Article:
Compare any two graphics cards:
GeForce GTX 480 vs GeForce GTX 660
IntroThe GeForce GTX 480 has core clock speeds of 700 MHz on the GPU, and 924 MHz on the 1536 MB of GDDR5 RAM. It features 480 SPUs along with 60 TAUs and 48 ROPs.
Compare those specs to the GeForce GTX 660, which features a GPU core clock speed of 980 MHz, and 2048 MB of GDDR5 RAM set to run at 1502 MHz through a 192-bit bus. It also is made up of 960 Stream Processors, 80 Texture Address Units, and 24 Raster Operation Units.
Power Usage and Theoretical Benchmarks
Power Consumption (Max TDP)
As far as performance goes, the GeForce GTX 480 should theoretically be quite a bit better than the GeForce GTX 660 overall. (explain)
Texel RateThe GeForce GTX 660 is quite a bit (about 87%) better at anisotropic filtering than the GeForce GTX 480. (explain)
Pixel RateThe GeForce GTX 480 will be quite a bit (more or less 43%) faster with regards to full screen anti-aliasing than the GeForce GTX 660, and should be able to handle higher resolutions better. (explain)
Please note that the above 'benchmarks' are all just theoretical - the results were calculated based on the card's specifications, and real-world performance may (and probably will) vary at least a bit.
Please note that the price comparisons are based on search keywords - sometimes it might show cards with very similar names that are not exactly the same as the one chosen in the comparison. We do try to filter out the wrong results as best we can, though.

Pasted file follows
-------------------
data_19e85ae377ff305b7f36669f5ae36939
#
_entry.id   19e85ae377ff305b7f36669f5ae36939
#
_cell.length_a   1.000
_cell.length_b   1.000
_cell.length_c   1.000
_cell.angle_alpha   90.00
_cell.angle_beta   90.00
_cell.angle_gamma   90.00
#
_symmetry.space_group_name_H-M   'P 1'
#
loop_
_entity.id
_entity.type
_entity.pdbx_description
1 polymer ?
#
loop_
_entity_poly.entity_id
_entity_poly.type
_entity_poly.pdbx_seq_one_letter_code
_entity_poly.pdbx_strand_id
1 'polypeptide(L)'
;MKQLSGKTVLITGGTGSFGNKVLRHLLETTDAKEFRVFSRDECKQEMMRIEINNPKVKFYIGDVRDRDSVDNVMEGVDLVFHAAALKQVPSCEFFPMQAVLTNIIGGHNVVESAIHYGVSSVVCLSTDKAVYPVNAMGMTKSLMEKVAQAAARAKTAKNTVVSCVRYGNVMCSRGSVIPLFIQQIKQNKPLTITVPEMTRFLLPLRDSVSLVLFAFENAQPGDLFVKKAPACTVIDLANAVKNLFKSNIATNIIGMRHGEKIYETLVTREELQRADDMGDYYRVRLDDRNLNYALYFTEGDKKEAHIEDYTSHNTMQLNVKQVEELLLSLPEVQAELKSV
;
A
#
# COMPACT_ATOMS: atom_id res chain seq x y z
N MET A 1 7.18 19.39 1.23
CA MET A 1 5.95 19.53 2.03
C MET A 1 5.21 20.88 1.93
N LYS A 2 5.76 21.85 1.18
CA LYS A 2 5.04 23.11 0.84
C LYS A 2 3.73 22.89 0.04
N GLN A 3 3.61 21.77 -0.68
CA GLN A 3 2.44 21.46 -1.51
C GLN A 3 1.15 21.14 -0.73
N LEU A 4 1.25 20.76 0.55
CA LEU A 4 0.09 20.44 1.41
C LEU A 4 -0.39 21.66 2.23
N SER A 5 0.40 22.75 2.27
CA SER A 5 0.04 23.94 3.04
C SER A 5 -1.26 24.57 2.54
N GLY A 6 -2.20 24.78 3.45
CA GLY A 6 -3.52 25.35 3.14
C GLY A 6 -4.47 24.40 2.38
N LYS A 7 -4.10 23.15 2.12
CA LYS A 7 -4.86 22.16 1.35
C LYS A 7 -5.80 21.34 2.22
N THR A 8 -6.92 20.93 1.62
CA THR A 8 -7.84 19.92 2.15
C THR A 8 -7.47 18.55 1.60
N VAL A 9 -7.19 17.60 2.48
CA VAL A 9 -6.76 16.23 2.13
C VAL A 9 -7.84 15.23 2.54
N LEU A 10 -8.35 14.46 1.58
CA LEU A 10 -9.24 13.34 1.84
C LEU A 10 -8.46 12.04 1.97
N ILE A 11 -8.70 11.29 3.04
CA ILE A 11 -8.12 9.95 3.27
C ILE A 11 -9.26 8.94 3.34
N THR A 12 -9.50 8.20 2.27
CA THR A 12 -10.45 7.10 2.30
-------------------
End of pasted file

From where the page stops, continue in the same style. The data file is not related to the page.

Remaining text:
Memory Bandwidth: Memory bandwidth is the largest amount of data (in units of MB per second) that can be transported across the external memory interface in one second. It is worked out by multiplying the card's bus width by the speed of its memory. If the card has DDR memory, it must be multiplied by 2 again. If DDR5, multiply by ANOTHER 2x. The better the memory bandwidth, the better the card will be in general. It especially helps with AA, High Dynamic Range and high resolutions.
Texel Rate: Texel rate is the maximum number of texture map elements (texels) that can be processed per second. This is worked out by multiplying the total number of texture units by the core speed of the chip. The better the texel rate, the better the graphics card will be at texture filtering (anisotropic filtering - AF). It is measured in millions of texels per second.
Pixel Rate: Pixel rate is the most pixels the video card could possibly write to the local memory in a second - measured in millions of pixels per second. The figure is worked out by multiplying the number of ROPs by the the core speed of the card. ROPs (Raster Operations Pipelines - sometimes also referred to as Render Output Units) are responsible for drawing the pixels (image) on the screen. The actual pixel rate also depends on lots of other factors, especially the memory bandwidth of the card - the lower the bandwidth is, the lower the ability to get to the max fill rate.